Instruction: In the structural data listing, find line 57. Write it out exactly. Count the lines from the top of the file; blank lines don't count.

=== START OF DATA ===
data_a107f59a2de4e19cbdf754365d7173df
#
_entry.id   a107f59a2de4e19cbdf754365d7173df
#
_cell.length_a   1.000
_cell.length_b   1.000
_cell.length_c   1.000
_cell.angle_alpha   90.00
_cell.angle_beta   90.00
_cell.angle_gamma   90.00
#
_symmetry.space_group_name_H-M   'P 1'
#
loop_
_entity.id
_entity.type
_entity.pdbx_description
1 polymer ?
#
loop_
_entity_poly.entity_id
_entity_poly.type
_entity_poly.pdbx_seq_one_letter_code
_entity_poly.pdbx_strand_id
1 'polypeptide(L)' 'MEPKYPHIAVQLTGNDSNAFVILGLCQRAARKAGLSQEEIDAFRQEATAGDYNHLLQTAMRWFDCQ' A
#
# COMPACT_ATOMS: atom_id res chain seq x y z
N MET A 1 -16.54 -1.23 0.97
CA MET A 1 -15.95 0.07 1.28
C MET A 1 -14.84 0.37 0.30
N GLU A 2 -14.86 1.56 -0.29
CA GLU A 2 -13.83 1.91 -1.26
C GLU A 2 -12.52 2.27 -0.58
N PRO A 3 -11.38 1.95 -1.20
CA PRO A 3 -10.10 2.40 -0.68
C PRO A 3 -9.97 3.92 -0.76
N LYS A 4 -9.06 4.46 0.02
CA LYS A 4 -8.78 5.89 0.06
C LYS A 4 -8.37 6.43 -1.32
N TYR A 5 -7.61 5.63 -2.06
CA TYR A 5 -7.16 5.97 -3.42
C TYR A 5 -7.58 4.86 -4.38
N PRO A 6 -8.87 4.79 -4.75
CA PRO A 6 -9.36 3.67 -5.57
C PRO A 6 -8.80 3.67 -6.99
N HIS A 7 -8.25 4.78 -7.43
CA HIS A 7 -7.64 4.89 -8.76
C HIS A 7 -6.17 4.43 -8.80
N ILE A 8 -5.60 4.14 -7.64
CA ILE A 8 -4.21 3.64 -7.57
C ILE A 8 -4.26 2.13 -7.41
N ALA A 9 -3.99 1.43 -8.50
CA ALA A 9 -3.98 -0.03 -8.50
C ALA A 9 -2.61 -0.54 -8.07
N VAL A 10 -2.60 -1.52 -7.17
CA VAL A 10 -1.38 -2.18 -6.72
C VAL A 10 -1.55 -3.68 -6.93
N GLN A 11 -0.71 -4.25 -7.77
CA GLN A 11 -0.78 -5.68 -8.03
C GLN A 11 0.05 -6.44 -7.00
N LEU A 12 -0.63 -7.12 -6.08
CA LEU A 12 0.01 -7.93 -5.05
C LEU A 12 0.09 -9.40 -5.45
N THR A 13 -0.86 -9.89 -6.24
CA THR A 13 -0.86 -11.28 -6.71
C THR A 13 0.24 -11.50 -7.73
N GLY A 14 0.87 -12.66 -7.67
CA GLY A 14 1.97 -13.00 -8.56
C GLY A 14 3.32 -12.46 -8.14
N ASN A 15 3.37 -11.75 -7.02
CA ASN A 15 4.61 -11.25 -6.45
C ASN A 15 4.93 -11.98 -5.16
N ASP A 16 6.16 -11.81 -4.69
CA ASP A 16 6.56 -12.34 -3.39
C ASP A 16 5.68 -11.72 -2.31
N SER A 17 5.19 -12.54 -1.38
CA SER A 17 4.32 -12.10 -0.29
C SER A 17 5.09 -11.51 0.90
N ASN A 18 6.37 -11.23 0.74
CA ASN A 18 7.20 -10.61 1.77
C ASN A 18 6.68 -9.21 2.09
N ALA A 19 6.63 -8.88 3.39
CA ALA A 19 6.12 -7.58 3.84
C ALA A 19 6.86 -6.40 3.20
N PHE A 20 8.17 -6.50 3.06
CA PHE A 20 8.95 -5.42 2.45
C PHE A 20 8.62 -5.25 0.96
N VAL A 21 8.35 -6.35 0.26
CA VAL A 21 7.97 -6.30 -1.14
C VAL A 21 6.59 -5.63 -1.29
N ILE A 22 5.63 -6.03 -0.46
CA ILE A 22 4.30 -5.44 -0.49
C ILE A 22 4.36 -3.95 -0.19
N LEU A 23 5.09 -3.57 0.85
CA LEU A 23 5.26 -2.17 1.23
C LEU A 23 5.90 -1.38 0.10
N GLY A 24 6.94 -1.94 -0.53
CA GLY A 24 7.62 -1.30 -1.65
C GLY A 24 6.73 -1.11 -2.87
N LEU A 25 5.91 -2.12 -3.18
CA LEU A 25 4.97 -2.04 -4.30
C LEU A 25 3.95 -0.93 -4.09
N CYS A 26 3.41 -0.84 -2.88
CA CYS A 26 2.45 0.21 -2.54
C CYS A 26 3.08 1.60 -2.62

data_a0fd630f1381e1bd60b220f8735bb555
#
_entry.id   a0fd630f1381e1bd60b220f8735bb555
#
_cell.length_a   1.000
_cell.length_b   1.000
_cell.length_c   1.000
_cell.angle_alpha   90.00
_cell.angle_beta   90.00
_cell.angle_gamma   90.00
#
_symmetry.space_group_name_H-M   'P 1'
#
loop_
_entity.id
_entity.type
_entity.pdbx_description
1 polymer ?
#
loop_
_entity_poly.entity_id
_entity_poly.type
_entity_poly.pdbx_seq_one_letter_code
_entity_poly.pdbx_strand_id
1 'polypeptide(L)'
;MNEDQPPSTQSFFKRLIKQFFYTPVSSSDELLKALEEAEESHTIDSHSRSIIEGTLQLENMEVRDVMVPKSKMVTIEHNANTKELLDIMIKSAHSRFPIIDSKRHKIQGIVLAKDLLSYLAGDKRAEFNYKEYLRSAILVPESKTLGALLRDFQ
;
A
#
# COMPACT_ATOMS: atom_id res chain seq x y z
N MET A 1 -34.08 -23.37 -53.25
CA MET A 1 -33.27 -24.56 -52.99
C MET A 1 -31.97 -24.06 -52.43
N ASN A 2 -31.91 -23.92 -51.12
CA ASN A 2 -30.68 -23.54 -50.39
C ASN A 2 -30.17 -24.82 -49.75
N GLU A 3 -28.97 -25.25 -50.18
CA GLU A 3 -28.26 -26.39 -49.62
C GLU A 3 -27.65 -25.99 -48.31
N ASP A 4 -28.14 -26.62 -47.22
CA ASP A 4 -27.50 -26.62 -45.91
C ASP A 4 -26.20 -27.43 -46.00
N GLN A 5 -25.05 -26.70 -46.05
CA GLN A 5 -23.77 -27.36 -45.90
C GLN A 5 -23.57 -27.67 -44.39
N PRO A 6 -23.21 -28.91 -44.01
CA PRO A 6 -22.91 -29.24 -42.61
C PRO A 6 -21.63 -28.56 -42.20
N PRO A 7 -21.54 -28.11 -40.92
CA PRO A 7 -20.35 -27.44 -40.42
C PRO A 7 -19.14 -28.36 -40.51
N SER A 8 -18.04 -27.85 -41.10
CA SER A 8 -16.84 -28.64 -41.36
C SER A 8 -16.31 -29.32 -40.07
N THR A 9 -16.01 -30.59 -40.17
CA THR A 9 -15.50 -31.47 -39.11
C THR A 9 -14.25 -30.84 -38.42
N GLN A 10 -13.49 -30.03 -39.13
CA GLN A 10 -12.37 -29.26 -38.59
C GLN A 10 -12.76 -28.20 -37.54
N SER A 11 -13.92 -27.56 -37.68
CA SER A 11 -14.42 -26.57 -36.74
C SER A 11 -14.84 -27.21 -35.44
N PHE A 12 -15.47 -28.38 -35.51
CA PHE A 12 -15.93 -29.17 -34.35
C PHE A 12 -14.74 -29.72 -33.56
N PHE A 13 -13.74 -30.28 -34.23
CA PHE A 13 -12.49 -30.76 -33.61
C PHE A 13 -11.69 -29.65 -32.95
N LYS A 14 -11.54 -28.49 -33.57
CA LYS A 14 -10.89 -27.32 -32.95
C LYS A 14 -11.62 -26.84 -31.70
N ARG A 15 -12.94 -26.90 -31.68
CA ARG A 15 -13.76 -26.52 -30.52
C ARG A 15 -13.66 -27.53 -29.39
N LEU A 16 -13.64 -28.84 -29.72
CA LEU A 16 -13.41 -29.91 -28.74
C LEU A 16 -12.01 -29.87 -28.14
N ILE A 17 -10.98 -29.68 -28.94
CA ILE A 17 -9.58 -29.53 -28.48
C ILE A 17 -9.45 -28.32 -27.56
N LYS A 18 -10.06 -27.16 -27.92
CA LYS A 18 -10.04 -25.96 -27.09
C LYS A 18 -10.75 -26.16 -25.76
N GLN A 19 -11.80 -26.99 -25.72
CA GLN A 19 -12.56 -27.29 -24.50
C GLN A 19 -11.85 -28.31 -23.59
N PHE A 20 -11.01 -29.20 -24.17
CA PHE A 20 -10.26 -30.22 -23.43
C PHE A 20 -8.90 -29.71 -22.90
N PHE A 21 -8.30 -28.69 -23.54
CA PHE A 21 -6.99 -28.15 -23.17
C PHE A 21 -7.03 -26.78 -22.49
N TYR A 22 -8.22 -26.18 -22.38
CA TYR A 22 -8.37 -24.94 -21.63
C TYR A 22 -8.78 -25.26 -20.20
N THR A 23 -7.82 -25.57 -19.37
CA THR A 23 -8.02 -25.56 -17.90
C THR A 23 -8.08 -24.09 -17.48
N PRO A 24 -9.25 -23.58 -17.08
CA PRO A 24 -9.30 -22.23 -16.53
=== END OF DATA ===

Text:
C VAL A 10 -1.55 -3.68 -6.93